Hands down, the best fried chicken in the world is in Korea. The chicken in other parts of the world, including America, doesn’t even come close. While you’re at BIFF Square, you have to try the dakgangjeong, which is fried chicken with a sweet and spicy glaze. It’s double-fried, so it comes out super crispy and moist but not overly greasy. Having this chicken is the ultimate thin to see and do in Busan!

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The best thing about dakgangjeong is that you can taste how fresh and organic the chicken is. After just one bite, you know this chicken has never been frozen or injected with hormones and steroids. It is the best fried chicken on the planet and is a gastronomical experience you must have!


I won’t beat around the bush here. Beondegi is a deep-fried silkworm larva that you can find at BIFF Square and other street markets around Korea. I tried a couple of them for the experience but ultimately couldn’t stomach it. They burst in my mouth when I bit down on them, which immediately triggered my gag reflex.

It honestly wasn’t quite as bad as I thought it would be, but still tasted like earth. I couldn’t wait to get the taste out of my mouth. That said, if you’re into adventurous eating, knock yourself out and order a cup!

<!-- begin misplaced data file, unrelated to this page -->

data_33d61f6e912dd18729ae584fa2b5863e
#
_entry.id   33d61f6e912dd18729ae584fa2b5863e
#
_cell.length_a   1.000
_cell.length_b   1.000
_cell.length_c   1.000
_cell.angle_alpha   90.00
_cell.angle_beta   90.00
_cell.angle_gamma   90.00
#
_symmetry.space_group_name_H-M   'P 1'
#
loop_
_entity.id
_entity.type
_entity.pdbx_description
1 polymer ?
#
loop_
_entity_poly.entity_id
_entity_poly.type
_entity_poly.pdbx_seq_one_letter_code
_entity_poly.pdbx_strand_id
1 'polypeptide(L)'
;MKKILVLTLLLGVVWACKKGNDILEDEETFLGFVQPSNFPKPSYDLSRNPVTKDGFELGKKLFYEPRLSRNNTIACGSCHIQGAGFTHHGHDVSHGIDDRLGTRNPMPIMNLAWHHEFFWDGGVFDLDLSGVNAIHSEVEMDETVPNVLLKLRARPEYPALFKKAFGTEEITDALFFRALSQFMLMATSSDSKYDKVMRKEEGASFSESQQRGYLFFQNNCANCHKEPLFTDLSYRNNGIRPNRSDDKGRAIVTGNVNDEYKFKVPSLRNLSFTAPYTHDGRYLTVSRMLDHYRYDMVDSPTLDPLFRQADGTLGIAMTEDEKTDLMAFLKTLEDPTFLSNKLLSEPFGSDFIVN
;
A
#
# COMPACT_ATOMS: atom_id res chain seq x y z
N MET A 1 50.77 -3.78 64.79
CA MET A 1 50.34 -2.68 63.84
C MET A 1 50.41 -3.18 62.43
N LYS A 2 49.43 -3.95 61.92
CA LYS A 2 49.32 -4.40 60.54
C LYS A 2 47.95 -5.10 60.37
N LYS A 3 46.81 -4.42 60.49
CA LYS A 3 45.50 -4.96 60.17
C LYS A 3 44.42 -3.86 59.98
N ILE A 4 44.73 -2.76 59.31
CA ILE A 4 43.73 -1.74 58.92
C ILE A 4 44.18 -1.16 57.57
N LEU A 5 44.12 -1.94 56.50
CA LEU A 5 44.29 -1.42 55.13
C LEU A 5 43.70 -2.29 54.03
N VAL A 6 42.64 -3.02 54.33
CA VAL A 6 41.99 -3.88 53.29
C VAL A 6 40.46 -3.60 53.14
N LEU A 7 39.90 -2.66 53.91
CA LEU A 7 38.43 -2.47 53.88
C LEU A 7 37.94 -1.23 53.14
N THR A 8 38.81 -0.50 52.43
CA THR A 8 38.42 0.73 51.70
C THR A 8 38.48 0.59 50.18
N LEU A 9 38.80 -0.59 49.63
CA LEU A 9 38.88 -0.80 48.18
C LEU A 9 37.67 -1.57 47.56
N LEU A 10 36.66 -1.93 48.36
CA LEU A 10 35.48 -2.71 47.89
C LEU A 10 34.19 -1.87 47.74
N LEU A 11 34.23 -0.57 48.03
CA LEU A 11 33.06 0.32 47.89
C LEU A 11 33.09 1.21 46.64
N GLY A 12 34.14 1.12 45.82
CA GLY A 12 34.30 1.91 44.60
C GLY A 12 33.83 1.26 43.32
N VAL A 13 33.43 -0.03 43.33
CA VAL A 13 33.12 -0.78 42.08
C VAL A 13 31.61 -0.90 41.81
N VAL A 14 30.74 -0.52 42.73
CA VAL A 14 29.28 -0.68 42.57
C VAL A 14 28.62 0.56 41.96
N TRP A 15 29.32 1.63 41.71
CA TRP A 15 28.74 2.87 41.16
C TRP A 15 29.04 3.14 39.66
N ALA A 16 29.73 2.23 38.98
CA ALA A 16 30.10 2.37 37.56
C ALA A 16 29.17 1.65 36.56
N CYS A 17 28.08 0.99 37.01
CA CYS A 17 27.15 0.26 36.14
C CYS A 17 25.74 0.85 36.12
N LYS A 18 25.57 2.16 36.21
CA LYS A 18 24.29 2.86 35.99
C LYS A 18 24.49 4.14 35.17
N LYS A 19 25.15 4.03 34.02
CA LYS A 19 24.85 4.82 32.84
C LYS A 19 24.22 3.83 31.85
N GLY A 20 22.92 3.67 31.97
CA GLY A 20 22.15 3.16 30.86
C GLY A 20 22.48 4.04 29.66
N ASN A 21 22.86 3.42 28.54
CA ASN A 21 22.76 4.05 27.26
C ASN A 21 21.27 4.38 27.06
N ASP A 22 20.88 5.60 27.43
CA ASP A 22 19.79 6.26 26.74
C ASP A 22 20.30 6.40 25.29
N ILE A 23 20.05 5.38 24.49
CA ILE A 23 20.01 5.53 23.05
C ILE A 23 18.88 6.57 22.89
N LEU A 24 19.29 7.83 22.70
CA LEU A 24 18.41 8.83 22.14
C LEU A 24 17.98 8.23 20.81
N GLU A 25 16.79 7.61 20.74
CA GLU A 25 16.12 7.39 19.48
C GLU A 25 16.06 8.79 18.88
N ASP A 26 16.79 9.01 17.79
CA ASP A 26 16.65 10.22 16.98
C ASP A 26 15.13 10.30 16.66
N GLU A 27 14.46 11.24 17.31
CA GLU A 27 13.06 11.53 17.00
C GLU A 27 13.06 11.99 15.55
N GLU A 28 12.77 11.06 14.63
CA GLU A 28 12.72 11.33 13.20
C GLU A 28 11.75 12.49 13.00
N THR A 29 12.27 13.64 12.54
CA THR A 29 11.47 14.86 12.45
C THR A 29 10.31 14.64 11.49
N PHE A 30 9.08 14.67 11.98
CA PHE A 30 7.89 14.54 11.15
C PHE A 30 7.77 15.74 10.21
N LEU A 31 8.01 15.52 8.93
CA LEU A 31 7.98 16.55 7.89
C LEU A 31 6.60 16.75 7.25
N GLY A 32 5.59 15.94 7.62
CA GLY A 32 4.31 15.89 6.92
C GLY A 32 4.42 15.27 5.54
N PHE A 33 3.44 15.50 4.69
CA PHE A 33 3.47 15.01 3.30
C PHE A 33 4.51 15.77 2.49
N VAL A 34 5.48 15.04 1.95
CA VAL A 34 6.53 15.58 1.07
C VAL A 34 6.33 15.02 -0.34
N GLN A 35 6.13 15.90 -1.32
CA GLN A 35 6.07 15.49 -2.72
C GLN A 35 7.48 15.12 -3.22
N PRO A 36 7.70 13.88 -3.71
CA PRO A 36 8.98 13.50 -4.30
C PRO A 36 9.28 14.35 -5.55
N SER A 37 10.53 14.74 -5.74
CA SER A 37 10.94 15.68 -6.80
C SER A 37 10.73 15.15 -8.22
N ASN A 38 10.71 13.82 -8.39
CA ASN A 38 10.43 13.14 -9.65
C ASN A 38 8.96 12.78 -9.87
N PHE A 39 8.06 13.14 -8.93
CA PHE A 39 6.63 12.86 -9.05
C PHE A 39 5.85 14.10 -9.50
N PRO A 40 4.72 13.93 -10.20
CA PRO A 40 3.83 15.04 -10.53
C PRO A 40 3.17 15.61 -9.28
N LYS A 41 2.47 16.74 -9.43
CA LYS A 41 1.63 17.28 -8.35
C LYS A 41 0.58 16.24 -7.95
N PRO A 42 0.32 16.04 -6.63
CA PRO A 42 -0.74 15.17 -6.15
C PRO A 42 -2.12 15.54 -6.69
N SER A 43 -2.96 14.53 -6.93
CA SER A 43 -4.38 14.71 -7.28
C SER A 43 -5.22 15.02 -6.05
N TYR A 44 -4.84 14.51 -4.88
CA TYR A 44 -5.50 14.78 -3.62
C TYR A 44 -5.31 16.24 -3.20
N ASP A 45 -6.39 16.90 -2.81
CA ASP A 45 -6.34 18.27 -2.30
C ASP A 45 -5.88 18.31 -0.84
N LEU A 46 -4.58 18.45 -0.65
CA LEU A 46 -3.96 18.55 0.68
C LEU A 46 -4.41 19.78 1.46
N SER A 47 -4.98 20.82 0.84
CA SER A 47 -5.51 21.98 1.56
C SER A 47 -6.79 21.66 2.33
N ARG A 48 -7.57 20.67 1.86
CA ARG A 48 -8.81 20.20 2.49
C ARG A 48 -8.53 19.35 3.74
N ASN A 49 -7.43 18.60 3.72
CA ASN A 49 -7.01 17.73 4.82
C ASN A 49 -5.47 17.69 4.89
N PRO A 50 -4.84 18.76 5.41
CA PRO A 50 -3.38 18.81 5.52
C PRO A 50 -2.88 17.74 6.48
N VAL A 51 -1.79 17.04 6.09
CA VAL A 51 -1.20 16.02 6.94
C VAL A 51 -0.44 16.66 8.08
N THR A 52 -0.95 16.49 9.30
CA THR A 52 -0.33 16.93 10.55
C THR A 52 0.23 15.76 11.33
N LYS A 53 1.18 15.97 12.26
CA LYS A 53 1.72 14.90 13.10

With us just feet from Korea’s largest fish market, of course, incredible seafood is available at BIFF Square. My favorite was the garibi, which is a scallop that’s grilled in its shell and topped with corn, onion, a tasty sauce, and cheese. The vendor uses a blowtorch to melt the cheese. Be sure to take a few steps back when he does this; otherwise you might lose an eyebrow or melt your camera!

The contrast between the succulent, tender scallop and the corn, onion, sauce, and cheese was outstanding. There was also a smoky, charred taste that added an extra layer of flavor. It was unlike anything else I’d eaten in South Korea up to that point!

Sweet Treats

After lots of savory street foods, you might want to check out some dessert. I’m not really a sweets kind of guy, but I still managed to find a few sweet treats I’d recommend to anyone.